- Joan Brady, a former mayor of the town of Arcadia Lakes who operates Carolina Creative Strategies. Her lobbying clients include the city of Forest Acres and the Humane Society of the United States.
- Harry Cato, a government relations consultant with the Nelson Mullins law firm in Columbia. As The Nerve reported last week, he is a lobbyist for the South Carolina Research Authority, a state-created, multimillion-dollar nonprofit organization that was identified in 2008 by legislative leaders as a key player in the state’s “knowledge economy.” His clients also include Apple, State Farm Insurance and Florida-based NextEra Energy, which has expressed interest in buying state-owned utility Santee Cooper, a junior partner with SCE&G in the failed $9 billion V.C. Summer project.
- Former Lt. Gov. Mike Daniel, an attorney who operates Mike Daniels & Associates in Columbia. His lobbying clients include T-Mobile USA and the South Carolina Associate for Justice, which represents trial lawyers.
- Ronald Fulmer Sr., co-founder of the State Capitol Group, a lobbying and government relations firm in Columbia. His lobbying clients include the “South Carolina Cities Coalition” on “all matters concerning, city, county and state.”
- Shirley Hinson, a lobbyist for and the longtime government relations director at the College of Charleston.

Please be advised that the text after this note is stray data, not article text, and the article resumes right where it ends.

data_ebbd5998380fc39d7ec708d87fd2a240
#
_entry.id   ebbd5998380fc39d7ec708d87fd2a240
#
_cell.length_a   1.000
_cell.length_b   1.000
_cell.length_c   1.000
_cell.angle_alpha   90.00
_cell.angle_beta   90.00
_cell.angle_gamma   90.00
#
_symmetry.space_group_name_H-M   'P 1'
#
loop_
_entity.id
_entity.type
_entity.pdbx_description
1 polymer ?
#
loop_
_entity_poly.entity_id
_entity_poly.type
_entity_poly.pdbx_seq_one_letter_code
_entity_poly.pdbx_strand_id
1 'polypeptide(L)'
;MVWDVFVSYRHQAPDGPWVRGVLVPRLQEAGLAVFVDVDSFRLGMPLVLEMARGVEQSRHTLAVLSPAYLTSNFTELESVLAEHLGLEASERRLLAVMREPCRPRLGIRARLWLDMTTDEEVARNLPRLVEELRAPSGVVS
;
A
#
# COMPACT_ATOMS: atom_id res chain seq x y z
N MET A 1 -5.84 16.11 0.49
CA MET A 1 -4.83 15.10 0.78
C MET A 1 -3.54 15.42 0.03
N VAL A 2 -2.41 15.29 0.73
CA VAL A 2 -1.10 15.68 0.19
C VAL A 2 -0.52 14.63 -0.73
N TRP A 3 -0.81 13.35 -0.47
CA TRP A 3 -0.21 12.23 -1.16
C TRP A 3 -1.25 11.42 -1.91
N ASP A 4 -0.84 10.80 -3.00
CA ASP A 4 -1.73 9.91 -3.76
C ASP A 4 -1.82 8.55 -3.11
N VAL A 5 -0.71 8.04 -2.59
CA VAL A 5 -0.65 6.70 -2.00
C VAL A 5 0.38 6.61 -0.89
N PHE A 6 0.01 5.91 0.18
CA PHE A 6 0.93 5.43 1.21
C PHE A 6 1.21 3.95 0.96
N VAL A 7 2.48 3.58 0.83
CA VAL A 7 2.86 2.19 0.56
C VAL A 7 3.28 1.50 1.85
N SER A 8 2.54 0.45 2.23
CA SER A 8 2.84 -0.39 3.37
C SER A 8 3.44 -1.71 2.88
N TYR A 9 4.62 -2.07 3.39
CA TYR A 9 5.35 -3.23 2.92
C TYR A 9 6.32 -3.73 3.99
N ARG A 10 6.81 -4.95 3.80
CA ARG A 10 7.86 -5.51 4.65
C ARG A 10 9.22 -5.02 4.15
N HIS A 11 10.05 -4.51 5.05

- Steve Lanford, executive director of the South Carolina Podiatric Medical Association, which lists a Lexington mailing address. The association is his only listed lobbying client.
- Tommy Moore of Aiken County, who served most of his legislative tenure in the Senate and operates TL Moore Consulting. His lobbying clients include NextEra Energy and BlueCross BlueShield of South Carolina.
- Anne Peterson Hutto, an attorney who runs Innovative Public Affairs, a government affairs consulting and lobbying firm in Charleston and Columbia. Her two listed lobbying clients are the town of James Island and EdChoice, described on its website as a “national leader in school choice research.”
Brundrett is the news editor of The Nerve (www.thenerve.org). Contact him at 803-254-4411 or email@example.com. Follow him on Twitter @RickBrundrett. Follow The Nerve on Facebook and Twitter @thenervesc.